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December 2010, Volume 60, Issue 12

Original Article

Burden of common mental disorders in patients with Functional Dyspepsia

Abdul Sattar  ( Section of Gastroenterology, Department of Medicine, Aga Khan University, Karachi. )
Mohammad Salih  ( Section of Gastroenterology, Department of Medicine, Aga Khan University, Karachi. )
Wasim Jafri  ( Section of Gastroenterology, Department of Medicine, Aga Khan University, Karachi. )

Abstract

Objective: To assess the frequency of common mental disorders among diagnosed functional dyspepsia patients.
Methods: A case-control study with 150 cases of functional dyspepsia (FD) and 150 healthy controls were recruited from Gastroenterology Clinic at the Aga Khan University Hospital Karachi from 1st March 2009 through 31st August 2009. Urdu version of WHO-developed Self-Reporting Questionnaire (SRQ) was administered to diagnose patients of FD and healthy controls. A cut off score of 8 on SRQ was used to confirm cases of Common mental disorders (CMD). Data was entered and analyzed by SPSS version 16.0.
Result: There was significant difference in CMD i.e. 107 (71.33%) versus 23 (15.33%) in cases and controls respectively (p- <0.001). Among cases CMD was more common in females i.e. in 57 (80.3%) as compared 50 (63.3%) in males (p- 0.022).
Conclusion: There is high prevalence of Common mental disorders among patients with functional dyspepsia and this needs to be addressed while treating patients (JPMA 60:995; 2010).

Introduction

Functional dyspepsia (FD) is a symptomatically defined heterogeneous clinical entity characterized by chronic or recurrent dyspeptic symptoms thought to originate in the gastro duodenal region, without organic lesions revealed on standard diagnostic modalities.1,2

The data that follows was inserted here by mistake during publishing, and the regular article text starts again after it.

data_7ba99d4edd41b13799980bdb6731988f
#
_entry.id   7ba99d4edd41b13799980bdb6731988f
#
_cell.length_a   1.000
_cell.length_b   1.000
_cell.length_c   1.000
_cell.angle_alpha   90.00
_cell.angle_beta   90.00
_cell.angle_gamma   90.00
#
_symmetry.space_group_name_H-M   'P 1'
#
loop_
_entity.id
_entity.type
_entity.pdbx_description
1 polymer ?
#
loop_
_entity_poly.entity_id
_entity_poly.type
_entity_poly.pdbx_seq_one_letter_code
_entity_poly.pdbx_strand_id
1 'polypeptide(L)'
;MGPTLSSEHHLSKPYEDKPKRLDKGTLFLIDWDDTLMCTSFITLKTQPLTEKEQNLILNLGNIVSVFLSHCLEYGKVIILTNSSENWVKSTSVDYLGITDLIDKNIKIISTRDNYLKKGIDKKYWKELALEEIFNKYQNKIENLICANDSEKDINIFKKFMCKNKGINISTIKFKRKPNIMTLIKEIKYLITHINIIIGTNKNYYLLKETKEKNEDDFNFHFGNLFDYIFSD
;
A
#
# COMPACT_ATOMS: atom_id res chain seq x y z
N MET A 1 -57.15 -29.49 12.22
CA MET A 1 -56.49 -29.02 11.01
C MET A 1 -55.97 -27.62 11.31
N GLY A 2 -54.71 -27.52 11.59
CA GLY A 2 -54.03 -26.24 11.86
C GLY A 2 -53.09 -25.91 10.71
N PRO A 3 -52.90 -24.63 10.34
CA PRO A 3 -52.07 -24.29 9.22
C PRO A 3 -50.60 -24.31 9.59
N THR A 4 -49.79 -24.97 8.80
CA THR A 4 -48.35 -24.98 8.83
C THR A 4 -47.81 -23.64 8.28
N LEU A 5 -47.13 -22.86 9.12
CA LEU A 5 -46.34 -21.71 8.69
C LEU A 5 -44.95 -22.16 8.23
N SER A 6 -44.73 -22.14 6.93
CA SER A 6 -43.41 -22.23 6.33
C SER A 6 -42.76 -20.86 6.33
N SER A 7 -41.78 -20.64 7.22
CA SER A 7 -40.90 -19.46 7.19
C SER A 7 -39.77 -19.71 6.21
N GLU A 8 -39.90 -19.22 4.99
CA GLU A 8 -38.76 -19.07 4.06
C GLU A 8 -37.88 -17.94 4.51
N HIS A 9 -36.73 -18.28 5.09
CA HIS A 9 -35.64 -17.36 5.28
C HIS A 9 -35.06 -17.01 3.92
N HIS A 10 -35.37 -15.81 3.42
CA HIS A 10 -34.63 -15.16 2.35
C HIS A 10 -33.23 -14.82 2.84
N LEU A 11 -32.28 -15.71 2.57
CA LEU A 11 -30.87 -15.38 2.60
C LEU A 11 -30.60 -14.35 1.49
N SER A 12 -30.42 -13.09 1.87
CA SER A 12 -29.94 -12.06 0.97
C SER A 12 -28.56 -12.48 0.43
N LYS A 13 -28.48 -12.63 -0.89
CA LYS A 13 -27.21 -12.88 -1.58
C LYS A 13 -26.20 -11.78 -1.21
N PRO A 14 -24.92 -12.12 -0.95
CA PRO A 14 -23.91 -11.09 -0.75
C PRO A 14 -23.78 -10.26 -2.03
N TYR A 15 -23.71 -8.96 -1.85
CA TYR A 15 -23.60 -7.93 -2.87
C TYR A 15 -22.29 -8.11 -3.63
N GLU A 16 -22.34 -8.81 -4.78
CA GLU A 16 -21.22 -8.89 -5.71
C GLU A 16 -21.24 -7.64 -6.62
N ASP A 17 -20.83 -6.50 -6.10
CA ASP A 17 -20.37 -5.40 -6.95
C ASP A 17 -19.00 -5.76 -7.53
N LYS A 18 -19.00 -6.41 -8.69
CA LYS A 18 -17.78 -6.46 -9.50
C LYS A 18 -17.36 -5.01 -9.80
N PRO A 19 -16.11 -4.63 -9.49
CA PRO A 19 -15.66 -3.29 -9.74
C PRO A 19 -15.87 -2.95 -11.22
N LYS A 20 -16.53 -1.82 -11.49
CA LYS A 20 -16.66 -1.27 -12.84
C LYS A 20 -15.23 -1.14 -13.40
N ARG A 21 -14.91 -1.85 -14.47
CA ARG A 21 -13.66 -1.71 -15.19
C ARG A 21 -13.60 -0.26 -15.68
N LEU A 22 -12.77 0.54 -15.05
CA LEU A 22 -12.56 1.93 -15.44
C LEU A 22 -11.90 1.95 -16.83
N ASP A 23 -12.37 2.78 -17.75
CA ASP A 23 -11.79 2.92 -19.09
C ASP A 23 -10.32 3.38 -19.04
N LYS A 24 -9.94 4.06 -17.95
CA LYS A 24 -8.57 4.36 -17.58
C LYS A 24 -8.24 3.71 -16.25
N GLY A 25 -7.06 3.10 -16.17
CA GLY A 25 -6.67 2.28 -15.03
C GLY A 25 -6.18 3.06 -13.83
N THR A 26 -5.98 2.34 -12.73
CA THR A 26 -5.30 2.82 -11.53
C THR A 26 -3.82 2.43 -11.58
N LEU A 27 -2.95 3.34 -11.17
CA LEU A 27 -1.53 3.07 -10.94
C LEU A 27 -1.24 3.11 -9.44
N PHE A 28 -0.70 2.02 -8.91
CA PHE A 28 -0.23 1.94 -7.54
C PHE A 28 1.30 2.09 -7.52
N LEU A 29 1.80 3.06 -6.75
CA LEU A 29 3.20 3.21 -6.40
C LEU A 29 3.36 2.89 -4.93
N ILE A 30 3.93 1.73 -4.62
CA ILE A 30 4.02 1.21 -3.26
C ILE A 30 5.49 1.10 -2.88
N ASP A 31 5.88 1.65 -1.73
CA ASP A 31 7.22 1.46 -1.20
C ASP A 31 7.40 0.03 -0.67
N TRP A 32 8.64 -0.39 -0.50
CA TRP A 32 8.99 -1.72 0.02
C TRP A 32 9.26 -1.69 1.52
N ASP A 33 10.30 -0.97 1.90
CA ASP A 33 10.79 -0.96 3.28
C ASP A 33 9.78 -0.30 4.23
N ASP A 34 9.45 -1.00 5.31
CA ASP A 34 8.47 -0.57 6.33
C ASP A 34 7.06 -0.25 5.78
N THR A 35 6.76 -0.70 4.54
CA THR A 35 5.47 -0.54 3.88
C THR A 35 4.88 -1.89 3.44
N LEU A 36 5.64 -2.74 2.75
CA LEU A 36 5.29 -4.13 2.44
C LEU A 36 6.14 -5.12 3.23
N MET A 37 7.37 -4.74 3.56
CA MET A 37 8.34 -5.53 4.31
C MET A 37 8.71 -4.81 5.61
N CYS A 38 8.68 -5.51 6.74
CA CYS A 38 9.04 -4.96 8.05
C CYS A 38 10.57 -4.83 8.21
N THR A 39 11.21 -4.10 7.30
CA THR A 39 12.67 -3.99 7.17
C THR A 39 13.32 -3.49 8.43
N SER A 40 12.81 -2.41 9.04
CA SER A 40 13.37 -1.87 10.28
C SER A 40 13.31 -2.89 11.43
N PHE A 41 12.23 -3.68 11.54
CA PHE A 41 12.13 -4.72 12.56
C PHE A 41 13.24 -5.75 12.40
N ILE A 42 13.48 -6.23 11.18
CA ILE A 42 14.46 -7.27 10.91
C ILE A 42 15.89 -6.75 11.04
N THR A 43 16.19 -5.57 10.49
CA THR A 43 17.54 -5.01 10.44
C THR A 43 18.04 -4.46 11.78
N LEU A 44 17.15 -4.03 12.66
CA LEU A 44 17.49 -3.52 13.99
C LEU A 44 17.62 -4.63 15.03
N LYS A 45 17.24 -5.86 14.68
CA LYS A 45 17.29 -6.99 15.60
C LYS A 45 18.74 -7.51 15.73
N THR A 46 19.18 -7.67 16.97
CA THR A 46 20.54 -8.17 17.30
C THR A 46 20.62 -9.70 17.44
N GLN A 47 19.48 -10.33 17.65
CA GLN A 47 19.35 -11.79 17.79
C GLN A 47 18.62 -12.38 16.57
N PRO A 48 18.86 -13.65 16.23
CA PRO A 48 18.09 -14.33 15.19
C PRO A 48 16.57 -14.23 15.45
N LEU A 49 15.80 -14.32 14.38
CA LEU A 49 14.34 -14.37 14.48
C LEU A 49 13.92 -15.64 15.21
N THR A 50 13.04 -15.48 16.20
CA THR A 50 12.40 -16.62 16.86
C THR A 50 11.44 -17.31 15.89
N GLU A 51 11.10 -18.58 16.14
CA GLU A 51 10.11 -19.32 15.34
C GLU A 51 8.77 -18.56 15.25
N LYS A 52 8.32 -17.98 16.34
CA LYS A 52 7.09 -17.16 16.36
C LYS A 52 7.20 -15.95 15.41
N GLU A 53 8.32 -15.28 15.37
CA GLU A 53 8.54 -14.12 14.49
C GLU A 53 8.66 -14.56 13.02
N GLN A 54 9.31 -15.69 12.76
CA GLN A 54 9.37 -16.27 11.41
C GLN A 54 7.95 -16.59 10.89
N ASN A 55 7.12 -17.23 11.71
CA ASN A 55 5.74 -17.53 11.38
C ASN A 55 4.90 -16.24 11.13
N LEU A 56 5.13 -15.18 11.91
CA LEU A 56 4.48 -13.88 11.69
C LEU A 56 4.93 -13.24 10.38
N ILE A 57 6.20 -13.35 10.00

Epidemiological studies suggest that approximately 15% of the general population in western countries suffers with FD.3,4
Many of psychosocial factors have been examined in the literature in relation to FD. These include psychological distress, personality traits, social support, life-events and life-stresses.
Epidemiological studies have identified a relationship between psychosocial factors and functional gastrointestinal disorders.5
A large study, utilizing semi-structured psychiatric interview and psychometric tools, revealed that 34% of the FD patients versus 15% of the duodenal ulcer patients had a psychiatric diagnosis.6 A similarly higher prevalence of psychiatric morbidity has been found in studies conducted in tertiary centers comparing FD patients with those having organic gastrointestinal (GI) disease,7,8 but not all studies agree.9,10 Psychological distress also appears to coexist more commonly in those with FD compared with the general population.11 In a clinic based study, findings showed that 87% of patients with FD, compared to 25% of patients with organic dyspepsia, had a psychiatric diagnosis9 Common mental disorders are depressive and anxiety disorders that are classified in International Classification of Diseases (ICD)-1012 as: "neurotic, stress-related and somatoform disorders" and "mood disorders".
The most common psychiatric co-morbidities in patients with functional dyspepsia are Anxiety Disorders, Depressive Disorders and Somatoform Disorders.6,13
The aim of this study was to find out the frequency of common mental disorders in diagnosed patients of FD in a tertiary care hospital of Karachi.

Patients and Methods

A case control study was conducted at the gastroenterology clinics of Aga Khan University Hospital (AKUH) from 1st March 2009 till 31st August 2009.
Cases comprised of all consecutive diagnosed patients of FD attending the gastroenterology clinic, who had, normal biochemistry, normal abdominal sonography, normal upper GI endoscopy and insignificant histopathology to exclude any organic lesion causing dyspeptic symptoms. Controls were selected by convenience sampling, from the attendants accompanying the cases and who had no history of GI disease.
A 20 item Self Reporting Questionnaire (SRQ 20) for anxiety and depression14 was administered to all patients and controls. A cut-off score of 8 was employed since it provided a sensitivity of 80% and a specificity of 85.4%.